The Civil Right Bill of 1965 (CRB ‘65) removed some of the Jim Crow Laws that proved to be structural and cultural barriers to Blacks entering mainstream society. However, the effects of social isolation caused by segregation have had long term adverse effects on the biological, physiological and behavioral health of Blacks and other ethnic minorities [4]. To a large extent, research is still lacking to better understand and improve the quality of health for future generations of African Americans. According to the Center for Disease Control (CDC) and the World Health Organization (WHO), health is defined as: the physiological, mental and social well-being of a person or group. Historically, [5] it is well documented that African Americans born out of American Slavery have traditionally been inhabitants of socially impoverished conditions. Fast forwarding to the present, African Americans remain the most socially vulnerable and the ethnic group suffering from the highest rate of chronic diseases. These diseases include: Diabetes, Hypertension, Obesity, Chronic Obstructive Pulmonary Disease (COPD) and Mental Illnesses. According to the Office of Minority Health (OMH), these chronic diseases have contributed to African Americans having the highest mortality rate associated with COVID-19 deaths [6].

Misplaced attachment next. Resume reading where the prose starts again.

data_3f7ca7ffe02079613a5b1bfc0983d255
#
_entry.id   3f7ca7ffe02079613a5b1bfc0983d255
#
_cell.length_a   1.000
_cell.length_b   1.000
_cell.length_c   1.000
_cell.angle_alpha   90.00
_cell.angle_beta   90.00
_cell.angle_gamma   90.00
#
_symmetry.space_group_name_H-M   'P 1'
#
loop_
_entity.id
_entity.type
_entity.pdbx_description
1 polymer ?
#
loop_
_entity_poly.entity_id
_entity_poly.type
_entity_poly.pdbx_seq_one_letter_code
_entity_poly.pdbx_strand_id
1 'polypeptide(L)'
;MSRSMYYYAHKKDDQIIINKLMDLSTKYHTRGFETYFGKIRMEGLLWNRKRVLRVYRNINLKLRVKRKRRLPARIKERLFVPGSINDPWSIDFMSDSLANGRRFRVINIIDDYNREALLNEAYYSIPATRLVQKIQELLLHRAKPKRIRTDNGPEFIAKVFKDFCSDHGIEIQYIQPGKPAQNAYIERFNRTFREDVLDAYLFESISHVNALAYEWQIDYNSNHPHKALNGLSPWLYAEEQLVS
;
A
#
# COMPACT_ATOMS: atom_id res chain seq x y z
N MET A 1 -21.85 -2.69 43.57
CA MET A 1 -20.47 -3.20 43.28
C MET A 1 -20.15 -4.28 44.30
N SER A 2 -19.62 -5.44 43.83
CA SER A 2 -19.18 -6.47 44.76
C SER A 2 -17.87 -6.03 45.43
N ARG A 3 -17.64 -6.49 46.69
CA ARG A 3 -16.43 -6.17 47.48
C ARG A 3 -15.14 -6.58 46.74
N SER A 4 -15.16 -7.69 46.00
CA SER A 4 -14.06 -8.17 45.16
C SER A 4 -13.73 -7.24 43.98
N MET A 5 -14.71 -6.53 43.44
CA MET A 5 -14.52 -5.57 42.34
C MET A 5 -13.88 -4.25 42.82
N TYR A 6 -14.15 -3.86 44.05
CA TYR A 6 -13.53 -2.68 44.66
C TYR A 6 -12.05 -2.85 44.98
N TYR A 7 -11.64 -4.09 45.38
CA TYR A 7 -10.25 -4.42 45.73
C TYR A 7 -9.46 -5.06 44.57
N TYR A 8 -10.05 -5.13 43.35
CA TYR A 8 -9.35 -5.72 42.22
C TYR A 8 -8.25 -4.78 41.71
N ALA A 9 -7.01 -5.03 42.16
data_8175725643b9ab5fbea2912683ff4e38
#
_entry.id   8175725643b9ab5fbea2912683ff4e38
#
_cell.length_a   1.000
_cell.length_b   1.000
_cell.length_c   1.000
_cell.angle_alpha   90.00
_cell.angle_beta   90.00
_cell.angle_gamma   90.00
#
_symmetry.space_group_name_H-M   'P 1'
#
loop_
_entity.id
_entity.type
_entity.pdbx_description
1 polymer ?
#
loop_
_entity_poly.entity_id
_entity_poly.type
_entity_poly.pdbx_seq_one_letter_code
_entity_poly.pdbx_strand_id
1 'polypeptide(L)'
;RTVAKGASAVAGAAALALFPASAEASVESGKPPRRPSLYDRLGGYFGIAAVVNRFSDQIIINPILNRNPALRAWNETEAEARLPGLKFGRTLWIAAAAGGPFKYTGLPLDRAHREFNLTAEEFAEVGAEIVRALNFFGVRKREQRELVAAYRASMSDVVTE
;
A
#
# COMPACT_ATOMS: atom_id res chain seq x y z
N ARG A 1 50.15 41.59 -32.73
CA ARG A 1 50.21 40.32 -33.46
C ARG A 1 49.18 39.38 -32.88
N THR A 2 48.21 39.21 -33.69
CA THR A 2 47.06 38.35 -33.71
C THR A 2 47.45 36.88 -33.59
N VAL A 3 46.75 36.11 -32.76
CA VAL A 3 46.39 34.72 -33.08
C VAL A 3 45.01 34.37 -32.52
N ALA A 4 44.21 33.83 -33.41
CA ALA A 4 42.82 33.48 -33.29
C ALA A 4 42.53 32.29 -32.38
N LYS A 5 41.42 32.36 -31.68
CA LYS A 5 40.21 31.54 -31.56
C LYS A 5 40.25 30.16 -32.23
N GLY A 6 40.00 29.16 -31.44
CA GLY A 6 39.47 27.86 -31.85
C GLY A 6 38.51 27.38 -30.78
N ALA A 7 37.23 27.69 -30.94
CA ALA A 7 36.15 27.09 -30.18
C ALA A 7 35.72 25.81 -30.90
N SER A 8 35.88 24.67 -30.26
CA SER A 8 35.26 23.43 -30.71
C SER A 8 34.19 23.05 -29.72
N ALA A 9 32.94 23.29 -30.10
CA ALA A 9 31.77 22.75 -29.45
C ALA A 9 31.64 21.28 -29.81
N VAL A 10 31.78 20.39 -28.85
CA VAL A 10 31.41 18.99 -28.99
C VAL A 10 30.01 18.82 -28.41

Moreover, African Americans and other ethnic minorities have been exposed for many generations to long-term toxins in workplace and other non-workplace environments. There are also toxins that African Americans and other ethnic minorities have had long term exposure to that are extremely damaging to their health and well-being [7]. These toxins are well known as toxic behaviors are associated with mental and/or chronic diseases. Veldsman, T (2016). There are also a number of other social factors in society that contribute to the disproportionate burden of public health crises on certain populations. These include socioeconomic status, age, ethnicity, Limited English Proficiency (LEP), overcrowded housing for family size, limited vehicle access and other cultural and structural barriers. For example, due to cost, African Americans are more likely than whites to lack health insurance coverage. African Americans are therefore more likely to go without needed care. African Americans are more likely to distrust the healthcare system. African Americans also, very frequently, encounter a language barrier and discrimination because they speak English less than very well, OMH (May11 2020) [8]. Approximately eight percent of U.S. residents report speaking English less than very well and one in five U.S. residents speak a foreign language at home, at the age of 10. This equates to more than 61 million people, ( OMH 2020). One in five adults in the U.S. have limited English literacy levels, of which 34% are Hispanic and 23% are Blacks. African Americans and other ethnic minorities live in areas that are further from high quality medical facilities or where medical facilities are well resourced [9]. A recent study by the OMH showed African Americans and other ethnic minorities are generally more vulnerable to the negative impact of public health emergencies and disasters. Another study also showed that Blacks who were exposed to the health effects of Hurricane Katrina developed higher risk of Chronic Obstructive Pulmonary Diseases (COPD) from exposure to mildew and mold Doheny, K. (2017) [10]. This study is consistent with the OMH 2020 study that found African-Americans and other ethnic minorities experienced higher rates of injury, diseases, traumatic stress, death and loss due to public health emergencies than nonminority populations Figure 2.